We Tried It! Super Saturday at Hawaiʻi State Art Museum

5 things to know about this supercharged program for kid artists.


(Note: Super Saturdays in 2020 are scheduled for May 23, July 25, Aug. 29, Sept. 26, Oct. 31 and Nov. 14. Due to safety measures related to COVID-19, the March and April programs have been cancelled).

The Hawaiʻi State Art Museum—located in a beautiful historic building on Hotel and Richards streets in downtown Honolulu—is like that aunty or grandma that every family seems to have. She’s majestic. A bit elderly. But always ready to entertain your kids who dearly love her.

So, it was no surprise that our children loved the museum’s special summer program, Super Saturday, this past June. Plenty of thought was put into the agenda. For two hours, our keiki created sea-themed art, designed sculptures in the kids’ playroom, struck silly poses at a photo booth, and browsed the museum’s gift shop. They even got a sneak peak of giant “Mr. Chickenpants”—but more on that later.

Mark your calendars for upcoming “Super Saturday” events. Before you go, however, here are five things you might want to know:  

1. Parents should be hands-off. Super Saturday’s art projects are designed for little hands and brains, and the stations are staffed by helpful employees and volunteers who work well with kids. Unless your children are little, or ask for help, it might be best to step back and let them do their own artwork. We love watching our offspring get creative—from afar. And when they show us their finished masterpieces, we’re proud parents.


 2. Be silly. Gather your tribe and head over to the photo booth located in the second-floor lobby. The instant prints are fun mementos of your visit to the museum. The Photo Ops employee who ran the booth was very patient with our kids. Not only did the kiddos take forever to gather at the backdrop, they made goofy faces and lots of noise, then asked him to make multiple prints so each person could have her own copy. 


3. Be mindful. The museum isn’t so huge that children easily get lost. But if you have wobbly toddlers and accident-prone kids, be alert when they: walk the staircase between the first and second floors; play near the balcony railings on the second floor; visit the breakable exhibits; and explore the museum’s gift shop where there are glass and ceramic merchandise. A safe place where everyone can relax is in the “I Love Art” playroom on the second floor, Diamond Head wing of the museum. This cute little area has building blocks, walls for drawing, comfy chairs and books for kids. We even saw an exhausted dad napping on the sofa while his child played with other preschoolers on the floor.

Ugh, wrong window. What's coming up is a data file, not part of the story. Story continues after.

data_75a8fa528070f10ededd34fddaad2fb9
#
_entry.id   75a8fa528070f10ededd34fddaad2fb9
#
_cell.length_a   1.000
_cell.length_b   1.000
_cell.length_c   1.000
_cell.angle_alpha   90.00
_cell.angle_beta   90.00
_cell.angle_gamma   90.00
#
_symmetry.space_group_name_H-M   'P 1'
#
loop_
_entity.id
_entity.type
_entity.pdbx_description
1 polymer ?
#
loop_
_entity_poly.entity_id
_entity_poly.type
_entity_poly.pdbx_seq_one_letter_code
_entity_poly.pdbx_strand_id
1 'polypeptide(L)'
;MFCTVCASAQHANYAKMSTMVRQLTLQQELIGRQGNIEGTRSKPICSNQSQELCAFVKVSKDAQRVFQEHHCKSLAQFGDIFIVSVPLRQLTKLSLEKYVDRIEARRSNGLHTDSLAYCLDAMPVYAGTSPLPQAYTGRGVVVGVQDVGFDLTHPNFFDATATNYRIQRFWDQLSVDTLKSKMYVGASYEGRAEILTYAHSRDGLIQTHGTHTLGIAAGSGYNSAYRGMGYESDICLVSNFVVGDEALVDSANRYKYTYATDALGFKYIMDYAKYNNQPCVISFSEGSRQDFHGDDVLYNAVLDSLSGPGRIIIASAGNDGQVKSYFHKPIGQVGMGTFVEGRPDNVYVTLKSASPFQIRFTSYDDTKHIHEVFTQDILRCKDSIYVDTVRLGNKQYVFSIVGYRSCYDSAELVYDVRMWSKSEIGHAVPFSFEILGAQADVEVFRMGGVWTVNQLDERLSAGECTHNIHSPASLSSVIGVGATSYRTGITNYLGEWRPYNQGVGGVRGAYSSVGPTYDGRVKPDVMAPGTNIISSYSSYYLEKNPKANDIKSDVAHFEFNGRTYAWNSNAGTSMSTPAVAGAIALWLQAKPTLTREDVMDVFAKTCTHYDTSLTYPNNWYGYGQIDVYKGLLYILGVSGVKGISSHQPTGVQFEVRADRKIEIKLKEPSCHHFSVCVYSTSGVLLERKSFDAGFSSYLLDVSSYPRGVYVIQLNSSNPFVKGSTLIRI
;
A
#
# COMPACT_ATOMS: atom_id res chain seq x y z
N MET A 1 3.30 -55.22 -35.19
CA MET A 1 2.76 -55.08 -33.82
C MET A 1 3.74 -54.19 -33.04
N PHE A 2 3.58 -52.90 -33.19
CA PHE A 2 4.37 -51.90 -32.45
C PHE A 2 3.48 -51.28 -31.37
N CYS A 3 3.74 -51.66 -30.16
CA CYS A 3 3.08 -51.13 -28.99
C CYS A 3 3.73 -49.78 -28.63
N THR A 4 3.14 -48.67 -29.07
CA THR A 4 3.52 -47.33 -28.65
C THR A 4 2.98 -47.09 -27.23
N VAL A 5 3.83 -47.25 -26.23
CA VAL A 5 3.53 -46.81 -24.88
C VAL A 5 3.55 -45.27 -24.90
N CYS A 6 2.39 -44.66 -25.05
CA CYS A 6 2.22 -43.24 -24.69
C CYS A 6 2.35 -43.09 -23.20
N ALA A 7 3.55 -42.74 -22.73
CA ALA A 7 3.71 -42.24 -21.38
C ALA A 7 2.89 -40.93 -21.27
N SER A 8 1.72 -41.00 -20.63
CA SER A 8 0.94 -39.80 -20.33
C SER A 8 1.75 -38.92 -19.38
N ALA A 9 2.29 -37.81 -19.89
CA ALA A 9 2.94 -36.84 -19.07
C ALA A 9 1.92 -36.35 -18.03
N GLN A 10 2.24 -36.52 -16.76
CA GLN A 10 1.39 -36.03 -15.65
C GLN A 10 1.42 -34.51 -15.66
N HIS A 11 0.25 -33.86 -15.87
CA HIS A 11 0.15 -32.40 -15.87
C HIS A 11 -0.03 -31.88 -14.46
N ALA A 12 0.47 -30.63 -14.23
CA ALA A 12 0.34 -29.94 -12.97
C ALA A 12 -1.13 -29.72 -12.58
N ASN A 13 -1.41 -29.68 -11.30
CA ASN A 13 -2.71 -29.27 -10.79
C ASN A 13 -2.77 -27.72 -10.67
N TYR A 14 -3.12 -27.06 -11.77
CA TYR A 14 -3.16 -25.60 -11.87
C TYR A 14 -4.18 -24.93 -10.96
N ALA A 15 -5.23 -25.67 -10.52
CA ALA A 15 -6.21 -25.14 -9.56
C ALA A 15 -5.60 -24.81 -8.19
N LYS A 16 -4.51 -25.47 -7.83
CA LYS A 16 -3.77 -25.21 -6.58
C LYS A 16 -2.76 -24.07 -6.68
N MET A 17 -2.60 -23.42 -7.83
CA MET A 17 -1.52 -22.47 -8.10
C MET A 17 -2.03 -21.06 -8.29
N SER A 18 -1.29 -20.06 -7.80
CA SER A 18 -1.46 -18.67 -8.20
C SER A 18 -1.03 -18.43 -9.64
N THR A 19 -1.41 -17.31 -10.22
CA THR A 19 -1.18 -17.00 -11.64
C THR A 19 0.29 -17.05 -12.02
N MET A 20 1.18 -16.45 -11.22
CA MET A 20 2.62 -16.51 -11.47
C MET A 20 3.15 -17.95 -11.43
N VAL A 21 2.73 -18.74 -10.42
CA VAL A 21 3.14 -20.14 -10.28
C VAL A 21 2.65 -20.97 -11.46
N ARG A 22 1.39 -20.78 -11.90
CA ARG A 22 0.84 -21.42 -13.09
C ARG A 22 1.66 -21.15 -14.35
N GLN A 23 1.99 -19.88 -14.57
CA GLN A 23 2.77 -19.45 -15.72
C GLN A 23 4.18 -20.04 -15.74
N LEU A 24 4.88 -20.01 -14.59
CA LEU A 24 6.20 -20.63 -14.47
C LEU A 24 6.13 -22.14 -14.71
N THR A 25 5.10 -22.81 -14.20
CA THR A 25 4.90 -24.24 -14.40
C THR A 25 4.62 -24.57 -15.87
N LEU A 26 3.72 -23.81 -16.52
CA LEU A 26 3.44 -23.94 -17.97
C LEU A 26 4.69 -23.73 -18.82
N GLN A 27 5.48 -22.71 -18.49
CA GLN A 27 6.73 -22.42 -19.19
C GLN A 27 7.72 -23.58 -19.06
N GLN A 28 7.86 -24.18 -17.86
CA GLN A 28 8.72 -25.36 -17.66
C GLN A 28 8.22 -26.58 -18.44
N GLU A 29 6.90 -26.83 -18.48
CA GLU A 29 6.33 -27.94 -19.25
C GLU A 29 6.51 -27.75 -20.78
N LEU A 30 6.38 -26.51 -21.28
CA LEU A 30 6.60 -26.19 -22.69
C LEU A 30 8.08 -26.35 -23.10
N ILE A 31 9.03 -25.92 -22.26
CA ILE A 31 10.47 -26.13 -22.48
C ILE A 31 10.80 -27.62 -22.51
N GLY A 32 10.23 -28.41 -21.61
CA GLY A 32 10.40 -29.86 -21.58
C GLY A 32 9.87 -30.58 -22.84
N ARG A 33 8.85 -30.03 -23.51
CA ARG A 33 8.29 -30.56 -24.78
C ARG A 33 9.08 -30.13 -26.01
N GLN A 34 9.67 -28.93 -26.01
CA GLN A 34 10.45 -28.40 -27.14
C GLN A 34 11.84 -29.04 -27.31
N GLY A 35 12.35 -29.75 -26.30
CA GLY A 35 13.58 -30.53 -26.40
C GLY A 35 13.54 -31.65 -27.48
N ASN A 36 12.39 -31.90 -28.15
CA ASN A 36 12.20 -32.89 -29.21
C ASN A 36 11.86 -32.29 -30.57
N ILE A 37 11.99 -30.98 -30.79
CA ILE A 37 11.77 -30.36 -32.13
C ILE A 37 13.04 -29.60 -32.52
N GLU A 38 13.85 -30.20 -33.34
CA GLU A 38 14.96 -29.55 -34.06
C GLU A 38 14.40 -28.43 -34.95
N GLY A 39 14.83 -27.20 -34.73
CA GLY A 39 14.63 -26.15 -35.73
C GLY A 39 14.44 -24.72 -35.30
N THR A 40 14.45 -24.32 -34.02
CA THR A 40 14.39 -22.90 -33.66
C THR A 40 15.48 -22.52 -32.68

4. Be amused. When we attended the Super Saturday event in June, the museum’s outdoor sculpture garden was under renovation. We didn’t see much outside, except construction equipment and wooden beams. The kids, however, got excited when they spotted a 12-foot-high bronze sculpture of “Mr. Chickenpants” by artist May Izumi. The outdoor sculpture is adorable and slightly quirky. A smaller replica of Mr. Chickenpants is on display in the museum’s upstairs gallery.


 5. Be strategic. The museum does not have its own parking facility. So, you know what that means for your family: Wear comfy shoes for walking; bring cash and coins for parking; and plan to take kid-sized steps, push a stroller or carry your kiddos to and from a nearby parking lot. Here are a few:  

  • ʻIolani Palace grounds. You can find stalls close to the palace’s Richards Street exit, in front of the State Archives building, next to the gate leading to the State Capitol Building, or in front of the palace along King Street.
  • Ali‘i Place. There is a two-hour parking limit here. Enter at 1099 Alakea St. and use the pedestrian entrance and exit on South Hotel Street directly across from the Hawai‘i State Art Museum.
  • State parking lots. Park in the State Capitol Building at 415 S. Beretania St. and Punchbowl Street, or in the Kalanimoku Building at the corner of Beretania Street and 1151 Punchbowl St.

Super Saturday is usually on the Second Saturday of every month from 10 a.m. to 2 p.m. in the Hawaiʻi State Art Museum. No. 1 Capitol District Building, 250 S. Hotel St. Admission to the museum always is free. Regular museum hours are from 10 a.m. to 4 p.m., Monday to Saturday. Closed Sundays and state and federal holidays. (808) 586-0900. hisam.hawaii.gov